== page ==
Glossary of Canine Communication Terminology

Glossary of Canine Communication Terminology

Welcome to our comprehensive glossary of canine communication and body language terminology. Understanding how dogs communicate is essential for building strong, positive relationships between humans and our four-legged companions. This compilation aims to unravel the intricacies of canine expressions, gestures, and vocalizations, providing invaluable insights into their emotions, intentions, and needs.

Whether you're a dog owner, trainer, or simply a dog enthusiast, this guide will help you decode the subtle and sometimes not-so-subtle cues that our furry friends use to interact with us and their canine peers.

Term Definition
Agonistic Pucker A facial expression commonly observed in dogs during conflict or aggression, characterized by the wrinkling or puckering of the skin around the muzzle. The agonistic pucker is often accompanied by other aggressive body language signals, such as tense posture and direct eye contact.
Airplane Ears A term used to describe a dog's ears when they are fully erect and pointing to each side, like the wings of an airplane. It typically indicates attentiveness, curiosity, or excitement.
Alerting Refers to a dog's behavior of actively drawing attention to a specific stimulus or potential threat. This can include barking, growling, or other vocalizations, as well as physically positioning themselves to face the source of the perceived danger.
Appeasement/Calming Signals Behaviors displayed by a dog to diffuse tension, avoid conflict, or communicate non-aggressive intentions. These signals can include lip licking, yawning, turning the head away, or exhibiting a soft body posture, and are commonly used in social interactions or during periods of stress.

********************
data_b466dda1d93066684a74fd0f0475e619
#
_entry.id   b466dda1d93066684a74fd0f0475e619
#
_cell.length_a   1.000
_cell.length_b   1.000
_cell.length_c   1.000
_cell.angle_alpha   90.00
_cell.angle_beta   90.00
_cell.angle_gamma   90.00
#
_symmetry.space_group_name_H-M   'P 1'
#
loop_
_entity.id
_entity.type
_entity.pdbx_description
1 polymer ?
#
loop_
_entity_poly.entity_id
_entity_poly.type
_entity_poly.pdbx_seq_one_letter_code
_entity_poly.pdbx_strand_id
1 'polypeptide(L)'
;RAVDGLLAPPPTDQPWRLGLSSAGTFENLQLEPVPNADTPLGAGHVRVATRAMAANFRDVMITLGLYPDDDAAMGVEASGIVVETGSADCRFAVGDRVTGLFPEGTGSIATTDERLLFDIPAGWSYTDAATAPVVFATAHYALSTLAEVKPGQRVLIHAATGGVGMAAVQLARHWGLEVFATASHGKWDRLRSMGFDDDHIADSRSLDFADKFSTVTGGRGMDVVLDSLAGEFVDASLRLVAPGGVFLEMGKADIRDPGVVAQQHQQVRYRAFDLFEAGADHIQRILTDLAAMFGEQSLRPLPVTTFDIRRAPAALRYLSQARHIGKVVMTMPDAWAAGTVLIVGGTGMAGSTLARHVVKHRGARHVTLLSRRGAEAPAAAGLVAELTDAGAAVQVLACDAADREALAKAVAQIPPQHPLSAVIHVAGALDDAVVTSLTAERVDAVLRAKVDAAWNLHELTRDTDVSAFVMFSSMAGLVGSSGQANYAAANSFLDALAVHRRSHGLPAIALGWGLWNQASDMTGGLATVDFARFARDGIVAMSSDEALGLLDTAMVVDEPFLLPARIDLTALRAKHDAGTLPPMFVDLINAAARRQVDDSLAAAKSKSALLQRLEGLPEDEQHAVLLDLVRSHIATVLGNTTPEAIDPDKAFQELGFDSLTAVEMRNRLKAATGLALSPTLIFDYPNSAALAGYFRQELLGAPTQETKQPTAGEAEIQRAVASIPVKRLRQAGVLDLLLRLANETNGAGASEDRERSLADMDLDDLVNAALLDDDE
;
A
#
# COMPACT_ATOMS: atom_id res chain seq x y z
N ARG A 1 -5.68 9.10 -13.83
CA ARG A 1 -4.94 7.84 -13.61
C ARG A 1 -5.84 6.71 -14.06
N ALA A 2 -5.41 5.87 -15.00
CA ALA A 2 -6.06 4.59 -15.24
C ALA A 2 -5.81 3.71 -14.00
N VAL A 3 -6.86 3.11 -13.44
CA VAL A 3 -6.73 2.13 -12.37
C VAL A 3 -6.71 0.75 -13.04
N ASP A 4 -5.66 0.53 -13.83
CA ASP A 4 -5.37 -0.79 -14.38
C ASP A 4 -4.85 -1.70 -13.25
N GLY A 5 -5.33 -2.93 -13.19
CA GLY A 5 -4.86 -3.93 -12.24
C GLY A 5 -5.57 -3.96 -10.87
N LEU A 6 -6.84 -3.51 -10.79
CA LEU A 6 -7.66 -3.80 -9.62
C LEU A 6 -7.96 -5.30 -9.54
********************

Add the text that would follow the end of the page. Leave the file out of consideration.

Defensive Aggression Aggressive behavior displayed by a dog in response to a perceived threat or an attempt to protect itself or its territory. Defensive aggression often arises when a dog feels cornered or fearful and can include growling, snarling, barking, and biting. Generally, a dog’s posture is pulled backwards but that is not always the case.
Displacement Behaviors In canine communication, displacement behaviors are often observed when a dog experiences conflicting emotions or is unsure how to respond to a situation. These behaviors serve as a temporary outlet for the dog's underlying anxiety or frustration and can include activities like yawning, scratching, sniffing the ground, or licking themselves excessively.

Distance-Decreasing Behaviors

Actions taken by a dog to reduce the physical space between themselves and another individual or object. This behavior can be motivated by various factors, such as a desire for social interaction, curiosity, or seeking comfort and reassurance.

Distance-Increasing Behaviors

The opposite of distance-decreasing behavior, distance-increasing behaviors are exhibited by a dog to create more space between themselves and a perceived threat or source of discomfort. This can involve moving away, turning the body sideways, or displaying defensive postures to discourage further approach.
Fear Grin A facial expression displayed by a fearful dog, characterized by a closed mouth with lips pulled back in a grimace-like manner. The fear grin is often accompanied by other body language signals of fear, such as cowering, tail tucking, and a lowered body posture.
Flagging Tail Refers to a dog's tail being erect like a flagpole. This behavior is typically associated with high arousal, extreme focus, and a potential to attack.


The production of excessive saliva or foam around the mouth, usually as a result of intense excitement, exertion, or stress. Frothing is commonly observed during highly stimulating activities such as intense play or aggressive encounters.


A low, rumbling vocalization produced by a dog as a warning or threat display. Growling is a distance-increasing behavior used to signal discomfort, assert boundaries, or express aggression. The tone or strength of the growl can change based on the dog's emotion.
Hackles Refers to the raised fur along a dog's neck, shoulders, and back, which occurs in response to arousal, fear, or aggression. The raised hackles make the dog appear larger and more intimidating, serving as a visual warning to potential threats.
Helicopter Tail Describes a dog's tail wagging in a circular or helicopter-like motion. This exuberant tail wagging is often seen when a dog is extremely happy, excited, or anticipating something enjoyable.